When using Rhythm Gate, you strike pads along with the click. If the strokes are in time, you’ll hear them, but if they’re not, the gate will mute them. Higher difficulty levels require more accurate strokes. A timing indicator on the DTX-PRO screen (shown below) has separate meters for hi-hat, snare, kick, toms, and cymbals, so you can see whether you are rushing or dragging on a particular instrument. If you do rush or drag, the sound will be muted.
The beauty of both Rhythm Gate and Rhythm Gate Triplet is that you can use them with patterns as simple or as difficult as your level of playing permits. Beginning drummers, for example, can start with a simple pattern like this:
Intermediate or advanced players can work with more complex patterns like this one:
Both Rhythm Gate trainings offer a timer, as well as the option to mute the reference drums, turn click on/off, and ignore training for individual instruments. I suggest you use Rhythm Gate for practicing eighth and sixteenth notes, and Rhythm Gate Triplet to practice triplets or any of the songs that have a shuffle feel, such as Song 09 (“Jazz”), 04 (“Rock2”) or 12 (“PopShuffle”).
Dynamics are an important skill for any musician, and Dynamic Gate develops your control over loudness and softness by ensuring that your strokes are played at a consistent level. Whenever you strike a pad with the correct dynamic, the drum will sound, but if you hit it with the wrong dynamic, the drum will be muted.
You can set thresholds between light and medium strokes, or between medium and hard strokes. Dynamic Gate can be played with or without the click; using it with the click ensures that you don’t speed up when playing louder — a common problem with beginners.
Measure Break gives you a way of working on the accuracy of your internal metronome. Here, the click alternates between on and off. You choose the length of the exercise (from 2 to 10 measures) and the number of measures (from 1 to 9) during which the click is heard. When the click stops, simply continue playing; if your timing is steady, you’ll still be in time when the click resumes. Record this to DAW software and play back the results for a quality-control check on your internal clock!
If you like the idea of shifting between different rhythms while maintaining a steady tempo, you’ll love Change Up training, where you’re presented with a variety of rhythms ranging from half notes to sixteenth note triplets; you then select which ones to play. The rhythms can be looped one, two or four bars, and strokes played out of time will be muted.
Beginning drummers may find it easier to start with either the straight or the triplet rhythms, while advanced players can challenge themselves by mixing the different rhythms. Once you’re familiar with the various rhythms, you can mute the reference track and play to only the click.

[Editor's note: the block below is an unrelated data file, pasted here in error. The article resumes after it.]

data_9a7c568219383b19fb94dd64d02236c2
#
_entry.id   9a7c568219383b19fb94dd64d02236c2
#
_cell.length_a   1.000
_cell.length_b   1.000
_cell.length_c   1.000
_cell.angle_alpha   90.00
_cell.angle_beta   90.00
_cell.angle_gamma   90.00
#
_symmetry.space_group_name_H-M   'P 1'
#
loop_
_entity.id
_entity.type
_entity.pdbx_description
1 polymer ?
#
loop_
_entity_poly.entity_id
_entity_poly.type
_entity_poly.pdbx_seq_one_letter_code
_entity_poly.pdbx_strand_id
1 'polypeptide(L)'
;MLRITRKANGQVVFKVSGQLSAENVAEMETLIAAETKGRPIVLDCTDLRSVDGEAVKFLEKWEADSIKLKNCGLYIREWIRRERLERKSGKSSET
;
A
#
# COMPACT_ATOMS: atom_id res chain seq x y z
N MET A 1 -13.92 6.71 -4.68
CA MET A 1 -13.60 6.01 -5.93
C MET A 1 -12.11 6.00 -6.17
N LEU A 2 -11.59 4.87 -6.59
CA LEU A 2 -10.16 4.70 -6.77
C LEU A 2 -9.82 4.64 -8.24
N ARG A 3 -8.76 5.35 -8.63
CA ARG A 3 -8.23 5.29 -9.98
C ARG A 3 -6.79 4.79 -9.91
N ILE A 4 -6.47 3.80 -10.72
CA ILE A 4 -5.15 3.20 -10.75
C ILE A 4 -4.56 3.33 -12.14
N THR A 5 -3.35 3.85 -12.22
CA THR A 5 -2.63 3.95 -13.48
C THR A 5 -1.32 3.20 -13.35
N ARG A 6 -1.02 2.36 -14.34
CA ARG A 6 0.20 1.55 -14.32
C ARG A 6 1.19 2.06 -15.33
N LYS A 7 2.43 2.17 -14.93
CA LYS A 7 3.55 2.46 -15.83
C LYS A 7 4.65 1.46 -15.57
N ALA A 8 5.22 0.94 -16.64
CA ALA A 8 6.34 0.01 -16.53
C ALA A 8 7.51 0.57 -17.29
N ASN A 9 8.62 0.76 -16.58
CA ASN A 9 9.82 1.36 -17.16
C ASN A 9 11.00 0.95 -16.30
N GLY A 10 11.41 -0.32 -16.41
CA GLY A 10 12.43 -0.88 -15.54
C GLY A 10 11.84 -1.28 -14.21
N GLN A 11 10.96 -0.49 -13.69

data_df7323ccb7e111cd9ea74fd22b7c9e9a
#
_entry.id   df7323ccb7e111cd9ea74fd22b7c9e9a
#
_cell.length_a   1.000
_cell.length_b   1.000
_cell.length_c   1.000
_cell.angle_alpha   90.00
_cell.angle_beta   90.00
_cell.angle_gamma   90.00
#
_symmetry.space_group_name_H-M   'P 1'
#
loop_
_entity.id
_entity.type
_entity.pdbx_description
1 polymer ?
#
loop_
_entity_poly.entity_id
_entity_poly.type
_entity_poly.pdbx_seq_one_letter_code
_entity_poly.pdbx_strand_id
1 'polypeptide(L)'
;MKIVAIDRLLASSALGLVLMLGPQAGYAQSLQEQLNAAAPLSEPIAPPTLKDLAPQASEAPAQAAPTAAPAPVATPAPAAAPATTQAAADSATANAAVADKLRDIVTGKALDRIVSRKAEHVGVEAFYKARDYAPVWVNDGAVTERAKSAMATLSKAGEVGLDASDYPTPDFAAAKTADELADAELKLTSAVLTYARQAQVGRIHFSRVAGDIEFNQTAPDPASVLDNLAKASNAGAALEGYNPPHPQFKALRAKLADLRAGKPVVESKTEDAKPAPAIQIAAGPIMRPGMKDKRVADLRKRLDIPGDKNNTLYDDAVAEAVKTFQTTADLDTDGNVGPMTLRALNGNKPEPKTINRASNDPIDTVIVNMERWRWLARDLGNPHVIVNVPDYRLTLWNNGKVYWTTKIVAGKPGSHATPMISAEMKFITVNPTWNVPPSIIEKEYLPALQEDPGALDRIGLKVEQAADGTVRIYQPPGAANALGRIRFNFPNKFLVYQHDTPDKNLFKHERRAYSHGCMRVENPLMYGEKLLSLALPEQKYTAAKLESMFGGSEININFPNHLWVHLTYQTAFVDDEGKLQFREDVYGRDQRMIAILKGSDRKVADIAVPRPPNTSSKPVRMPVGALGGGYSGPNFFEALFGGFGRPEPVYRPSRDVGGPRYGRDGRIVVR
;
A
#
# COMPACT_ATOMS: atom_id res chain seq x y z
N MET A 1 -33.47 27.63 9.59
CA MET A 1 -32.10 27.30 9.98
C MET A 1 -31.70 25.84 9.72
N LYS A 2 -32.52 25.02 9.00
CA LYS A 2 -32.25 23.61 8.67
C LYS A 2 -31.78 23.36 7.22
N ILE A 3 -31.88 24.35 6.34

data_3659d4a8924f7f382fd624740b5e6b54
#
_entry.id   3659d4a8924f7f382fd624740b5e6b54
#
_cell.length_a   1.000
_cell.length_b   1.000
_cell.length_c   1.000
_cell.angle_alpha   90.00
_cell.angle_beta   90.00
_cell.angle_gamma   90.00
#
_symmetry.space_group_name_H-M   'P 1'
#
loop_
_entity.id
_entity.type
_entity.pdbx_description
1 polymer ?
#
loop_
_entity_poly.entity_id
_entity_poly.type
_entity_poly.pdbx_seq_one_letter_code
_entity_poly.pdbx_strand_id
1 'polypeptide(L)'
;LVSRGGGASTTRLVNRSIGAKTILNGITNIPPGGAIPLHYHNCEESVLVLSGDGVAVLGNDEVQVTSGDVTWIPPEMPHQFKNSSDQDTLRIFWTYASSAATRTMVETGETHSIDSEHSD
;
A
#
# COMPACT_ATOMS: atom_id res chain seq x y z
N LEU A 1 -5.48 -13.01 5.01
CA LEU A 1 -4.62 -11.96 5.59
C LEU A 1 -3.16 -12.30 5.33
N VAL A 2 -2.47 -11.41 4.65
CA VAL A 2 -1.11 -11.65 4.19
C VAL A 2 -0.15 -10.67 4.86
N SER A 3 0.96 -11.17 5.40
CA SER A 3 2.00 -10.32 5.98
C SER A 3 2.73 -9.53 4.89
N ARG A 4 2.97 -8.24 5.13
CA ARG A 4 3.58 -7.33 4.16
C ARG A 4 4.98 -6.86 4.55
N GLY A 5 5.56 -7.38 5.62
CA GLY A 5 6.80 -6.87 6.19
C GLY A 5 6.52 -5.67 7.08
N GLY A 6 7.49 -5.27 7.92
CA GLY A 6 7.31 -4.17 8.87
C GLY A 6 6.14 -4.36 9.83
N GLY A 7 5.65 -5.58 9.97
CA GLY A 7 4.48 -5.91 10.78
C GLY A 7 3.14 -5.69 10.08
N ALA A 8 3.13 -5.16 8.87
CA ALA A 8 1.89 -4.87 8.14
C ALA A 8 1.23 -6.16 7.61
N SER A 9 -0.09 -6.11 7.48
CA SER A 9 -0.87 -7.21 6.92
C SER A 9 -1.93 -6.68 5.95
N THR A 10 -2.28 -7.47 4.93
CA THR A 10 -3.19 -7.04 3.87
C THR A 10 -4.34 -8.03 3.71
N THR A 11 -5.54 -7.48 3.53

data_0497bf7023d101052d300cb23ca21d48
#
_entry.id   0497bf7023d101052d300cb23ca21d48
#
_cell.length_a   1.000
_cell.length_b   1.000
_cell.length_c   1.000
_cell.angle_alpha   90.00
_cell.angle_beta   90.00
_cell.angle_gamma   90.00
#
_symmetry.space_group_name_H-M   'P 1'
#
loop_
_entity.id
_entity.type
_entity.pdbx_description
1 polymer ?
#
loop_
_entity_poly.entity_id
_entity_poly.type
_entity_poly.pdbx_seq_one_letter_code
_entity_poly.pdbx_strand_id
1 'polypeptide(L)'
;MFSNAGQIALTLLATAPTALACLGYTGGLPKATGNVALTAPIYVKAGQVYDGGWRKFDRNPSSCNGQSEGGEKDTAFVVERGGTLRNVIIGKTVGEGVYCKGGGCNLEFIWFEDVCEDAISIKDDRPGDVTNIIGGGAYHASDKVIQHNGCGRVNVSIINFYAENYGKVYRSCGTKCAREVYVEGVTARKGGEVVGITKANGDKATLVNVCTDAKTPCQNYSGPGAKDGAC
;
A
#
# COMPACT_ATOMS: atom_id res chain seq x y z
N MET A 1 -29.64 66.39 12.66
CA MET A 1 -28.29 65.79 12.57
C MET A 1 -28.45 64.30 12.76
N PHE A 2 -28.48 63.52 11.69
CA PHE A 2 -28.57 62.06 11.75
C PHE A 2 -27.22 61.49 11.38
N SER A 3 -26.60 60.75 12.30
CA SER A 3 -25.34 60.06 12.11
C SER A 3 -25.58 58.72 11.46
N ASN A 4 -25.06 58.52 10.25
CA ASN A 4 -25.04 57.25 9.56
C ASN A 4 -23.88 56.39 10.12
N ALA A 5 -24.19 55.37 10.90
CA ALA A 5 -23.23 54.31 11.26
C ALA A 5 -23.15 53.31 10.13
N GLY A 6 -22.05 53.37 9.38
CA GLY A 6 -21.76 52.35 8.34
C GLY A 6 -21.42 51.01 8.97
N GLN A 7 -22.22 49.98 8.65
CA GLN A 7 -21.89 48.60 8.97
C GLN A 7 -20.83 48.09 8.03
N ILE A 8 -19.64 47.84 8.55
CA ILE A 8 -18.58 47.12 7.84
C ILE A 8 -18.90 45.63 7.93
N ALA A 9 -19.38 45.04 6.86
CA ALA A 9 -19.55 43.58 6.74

How fast can you play? Fast Blast counts the number of strokes played in a given amount of time ranging from 30 seconds to 10 minutes. It records the number of strokes on each instrument and remembers your high score even after the DTX-PRO is powered down. It’s a great tool for monitoring the progress of your speed, as well as for increasing stamina.
One of the most fun ways to practice on DTX6 drums is by using the free Yamaha Rec’n’Share app, available for both iOS and Android™ devices. This is an especially important practice tool because it lets you record audio and video of your performances.
Rec’n’Share allows you to import music files and automatically creates a click track for them, making it easier to play along with the song. Playback speed can be slowed down, and you can loop any section of the song — helpful for learning complex drum parts.
When you’re ready for a take, you can overdub your drums to the song while recording to your smart device. During playback, you have separate control over the volume of the music and the drum track.
Once you’re satisfied with the performance, you can edit the start and end of the file, then email it to your teacher for instant feedback, upload it to a file-sharing app or post it to social media. Watching videos of your own performance will also help you see if you are playing with proper technique and posture.
Ready to learn more about the training features of the DTX-PRO? Check out this video:
Click here for more information about Yamaha DTX6 Series electronic drum kits.